John Sloan

Ackermans Fine Art

John French Sloan was born in 1871 in Lock Haven, Pennsylvania.  He may have studied art in high school, where some fellow classmates were William Glackens and Albert C. Barnes. The three of them would go on to make major contributions to American art as adults. At sixteen, John Sloan became the sole provider for his family and dropped out of school to work in a book store. There he had access to the stores print department and art books. He began creating etchings and was able sell them in the store. Later, he worked as a designer for a greeting card company and then went on to work as an illustrator for The Philadelphia Inquirer and Philadelphia Press. He also created illustrations for several magazines and journals to earn money.

John Sloan

Hotel Dance, Santa Fe

His first formal art training came when he studied under Thomas Anshutz at the Pennsylvania Academy of Fine Arts in 1892. In the same year, Sloan met Robert Henri, an artist that soon became a mentor to him. Henri encouraged Sloan to start painting and often sent him reproductions of European artists like Goya, Velázquez and Manet. Together, Henri and Sloan promoted a new form of realism that helped to redefine American Art.

John Sloan began painting seriously in 1896. His training consisted of a few classes at various institutions, his study and reproduction of works by masters and his work experience as an etcher and draughtsman. By 1903, he had produced approximately sixty oil paintings. In 1904, Sloan moved to New York City’s Greenwich Village, where he painted some of his best known urban genre paintings. Sloan was also a member of The Eight, a group of American artists that included Robert Henri, Arthur B. Davies, Earnest Lawson, Everett Shinn, Maurice Prendergast, William Glackens and George Luks. During this time, Sloan became a leading political figure in the Ashcan School of realist artists. In 1910, Sloan joined the Socialist party and soon after that became art editor of the radical journal, The Masses.

By 1913, John Sloan participated in the Armory Show and the same year, his old class mate and now renowned collector, Albert Barnes purchased one of his paintings. The Armory Show broaden his exposure to European Modernist works and consequently influenced him to slowly move away from painting urban scenes for landscape subjects with a Fauves color pallet.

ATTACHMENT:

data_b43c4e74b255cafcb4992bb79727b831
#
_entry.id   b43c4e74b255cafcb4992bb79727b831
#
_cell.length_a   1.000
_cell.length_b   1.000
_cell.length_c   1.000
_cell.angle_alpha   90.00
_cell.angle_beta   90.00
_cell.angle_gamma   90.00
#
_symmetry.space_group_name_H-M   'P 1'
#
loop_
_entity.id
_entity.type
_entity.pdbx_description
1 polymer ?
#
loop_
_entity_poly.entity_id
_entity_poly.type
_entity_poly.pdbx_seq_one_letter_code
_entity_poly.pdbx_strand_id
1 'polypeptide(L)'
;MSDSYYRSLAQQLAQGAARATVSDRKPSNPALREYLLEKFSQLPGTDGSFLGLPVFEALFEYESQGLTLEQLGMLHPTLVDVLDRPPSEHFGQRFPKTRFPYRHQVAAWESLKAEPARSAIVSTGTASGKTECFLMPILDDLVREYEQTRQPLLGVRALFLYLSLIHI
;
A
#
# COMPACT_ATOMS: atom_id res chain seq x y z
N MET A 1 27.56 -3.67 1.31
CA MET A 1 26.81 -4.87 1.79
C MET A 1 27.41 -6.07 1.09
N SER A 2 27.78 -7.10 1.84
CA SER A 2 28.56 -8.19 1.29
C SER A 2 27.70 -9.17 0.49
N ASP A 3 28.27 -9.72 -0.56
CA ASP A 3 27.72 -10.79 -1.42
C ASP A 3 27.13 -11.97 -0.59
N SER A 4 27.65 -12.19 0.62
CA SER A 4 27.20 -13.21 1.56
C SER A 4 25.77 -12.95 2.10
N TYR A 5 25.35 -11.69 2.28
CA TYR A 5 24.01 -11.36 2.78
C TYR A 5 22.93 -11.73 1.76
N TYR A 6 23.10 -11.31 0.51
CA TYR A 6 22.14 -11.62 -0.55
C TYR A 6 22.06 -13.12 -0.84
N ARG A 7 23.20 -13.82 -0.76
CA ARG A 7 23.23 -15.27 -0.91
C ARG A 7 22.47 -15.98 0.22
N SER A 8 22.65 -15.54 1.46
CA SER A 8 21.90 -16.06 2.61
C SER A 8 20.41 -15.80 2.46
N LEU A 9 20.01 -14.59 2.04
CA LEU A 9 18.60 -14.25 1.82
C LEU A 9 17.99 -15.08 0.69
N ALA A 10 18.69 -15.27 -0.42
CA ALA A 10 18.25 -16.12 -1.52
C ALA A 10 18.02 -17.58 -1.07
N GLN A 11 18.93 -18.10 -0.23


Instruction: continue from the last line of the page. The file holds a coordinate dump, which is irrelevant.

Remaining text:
In 1914, Sloan taught at the Art Students League. Sloan also taught for a brief period at the George Luks Art School. His students admired him for his practical knowledge and integrity. In 1916, John French Sloan co-founded The Society of Independent Artists. Art Critic Robert Hughes praised the influence of “the most lyrical, and politically acerbic of the Ashcan artists, ‘a spectator of life’, as he called himself.” Sloan’s work had an honest humane-ness, a frank sympathy.  He refused to flatten lower-class New Yorkers into stereotypes of misery, and his strong sense of the moments in which ordinary people are seen unaware, or isolated, deeply affected a leading artist of the next generation, Edward Hopper.

In 1939, Sloan published an autobiography entitled, Gist of Art. In the book, Sloan writes: “I have always painted for myself and made my living by illustrating and teaching. I have never made a living from my painting.” In the 1940s, Sloan began painting a series of nudes. On September 7, 1951, John Sloan died of cancer in Hanover, New Hampshire. He was a premier member of the Ashcan School, whose works are highly coveted and collected today. He influenced a new generation important artists, included Alexander Calder, Reginald Marsh and Barnett Newman. John French Sloan pieces can be seen in the Whitney Museum of American Art, The Brooklyn Museum, the Delaware Art Museum and various other institutions.